Your hips are not only a couple of the larger joints in your body, they’re among the hardest working. Thankfully, they’ve got good support teams to help them carry you through the day, which include connective tissue like tendons, muscles, and ligaments.
When these tissues function well, it’s smooth sailing. When they don’t and a condition like tendonitis crops up, you’re often left with hip pain and mobility issues.
To help you figure out whether your hip problem might be related to a tendon issue, the resident hip specialist here at Western Orthopaedics — Dr. Brian White — outlines a few basics about hip tendonitis here.
The hip tendons and muscles in question
Tendons anywhere in your body are connective tissues that attach bone to muscles. When It comes to your hips, there are two main groups of muscles, plus tendons, that help support your hips and allow movement.
Hip flexor muscles
Let’s start at the front of your hips with your hip flexor muscles. This muscle group includes the iliacus, psoas major, and psoas minor, which we collectively refer to as the iliopsoas muscle. This muscle starts in your pelvis and lower spine and connects to your femur (thighbone).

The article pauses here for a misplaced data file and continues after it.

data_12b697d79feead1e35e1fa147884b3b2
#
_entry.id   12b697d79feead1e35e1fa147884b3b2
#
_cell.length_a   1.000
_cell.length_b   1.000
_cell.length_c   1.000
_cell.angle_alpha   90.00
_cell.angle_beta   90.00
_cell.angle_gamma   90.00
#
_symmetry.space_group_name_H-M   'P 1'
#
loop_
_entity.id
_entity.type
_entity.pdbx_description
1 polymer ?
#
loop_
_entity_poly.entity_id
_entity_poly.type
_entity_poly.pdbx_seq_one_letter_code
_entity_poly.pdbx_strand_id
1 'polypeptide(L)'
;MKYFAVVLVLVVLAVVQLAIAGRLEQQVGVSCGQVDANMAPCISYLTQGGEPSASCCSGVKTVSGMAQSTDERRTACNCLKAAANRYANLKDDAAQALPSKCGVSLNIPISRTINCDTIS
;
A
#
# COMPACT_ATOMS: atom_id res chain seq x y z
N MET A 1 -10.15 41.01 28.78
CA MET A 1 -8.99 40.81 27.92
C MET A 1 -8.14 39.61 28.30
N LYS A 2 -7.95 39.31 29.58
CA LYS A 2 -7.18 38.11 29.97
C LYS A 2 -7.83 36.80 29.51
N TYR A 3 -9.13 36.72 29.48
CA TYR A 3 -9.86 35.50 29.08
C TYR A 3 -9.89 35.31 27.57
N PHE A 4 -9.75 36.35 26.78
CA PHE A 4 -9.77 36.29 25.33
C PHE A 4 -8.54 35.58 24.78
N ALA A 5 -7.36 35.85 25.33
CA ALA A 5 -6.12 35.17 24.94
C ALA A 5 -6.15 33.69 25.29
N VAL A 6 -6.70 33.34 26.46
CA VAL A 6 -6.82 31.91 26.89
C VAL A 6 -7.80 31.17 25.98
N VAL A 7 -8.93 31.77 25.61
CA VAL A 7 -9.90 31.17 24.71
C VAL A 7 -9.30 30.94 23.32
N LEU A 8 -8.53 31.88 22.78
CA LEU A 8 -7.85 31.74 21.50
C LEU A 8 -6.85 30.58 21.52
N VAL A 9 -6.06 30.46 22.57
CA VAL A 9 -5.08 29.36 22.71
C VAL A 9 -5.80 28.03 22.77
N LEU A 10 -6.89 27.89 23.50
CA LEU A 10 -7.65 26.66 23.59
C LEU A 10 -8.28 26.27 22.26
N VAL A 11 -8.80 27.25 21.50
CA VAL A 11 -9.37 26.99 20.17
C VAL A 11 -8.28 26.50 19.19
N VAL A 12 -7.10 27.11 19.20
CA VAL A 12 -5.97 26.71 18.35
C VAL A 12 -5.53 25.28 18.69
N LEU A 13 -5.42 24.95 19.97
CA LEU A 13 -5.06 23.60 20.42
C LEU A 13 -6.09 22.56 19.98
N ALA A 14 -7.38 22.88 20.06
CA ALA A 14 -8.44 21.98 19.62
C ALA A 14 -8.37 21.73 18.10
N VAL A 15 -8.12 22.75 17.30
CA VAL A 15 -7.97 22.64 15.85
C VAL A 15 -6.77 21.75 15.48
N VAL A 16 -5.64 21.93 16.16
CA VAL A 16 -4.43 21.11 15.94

Glute muscles and tendons
Going around to the back and side of your hip are your gluteal muscles, which include your gluteus maximus, medius, and minimus. These muscles run from your pelvis to the greater trochanter at the top of your femur.
Signs of hip tendonitis
As you can imagine, given the different locations of the major muscle and tendon groups surrounding your hips, where you’re feeling symptoms is the first clue. Tendonitis is a condition in which overuse leads to tiny tears in the tissue. These tears, in turn, lead to pain and inflammation.
Interestingly, 1 in 3 people who have lower back pain also develop hip tendonitis, namely gluteal tendinopathy, thanks to favoring their backs, which often places added pressure on the tendons in the hips.
With gluteal tendonitis, you might experience a deep pain in your hip that worsens when you:
- Sleep on one side
- Sit cross-legged
- Stand on one leg
If the tendonitis involves your hip flexors, the pain will likely be toward the front of your hip and you might experience:
- A snapping in your hip
- Tightness in your hip flexors
- Back pain
- Shorter steps
As with tendonitis most anywhere in your body, the discomfort can worsen after long periods in one position.
We caution that hips are complex joints and trying to make a diagnosis in a blog post is an impossible endeavor. To figure out whether tendonitis might be to blame for your hip problems, the best solution is to contact one of our offices in Arvada or Denver, Colorado, to set up an appointment with Dr. White.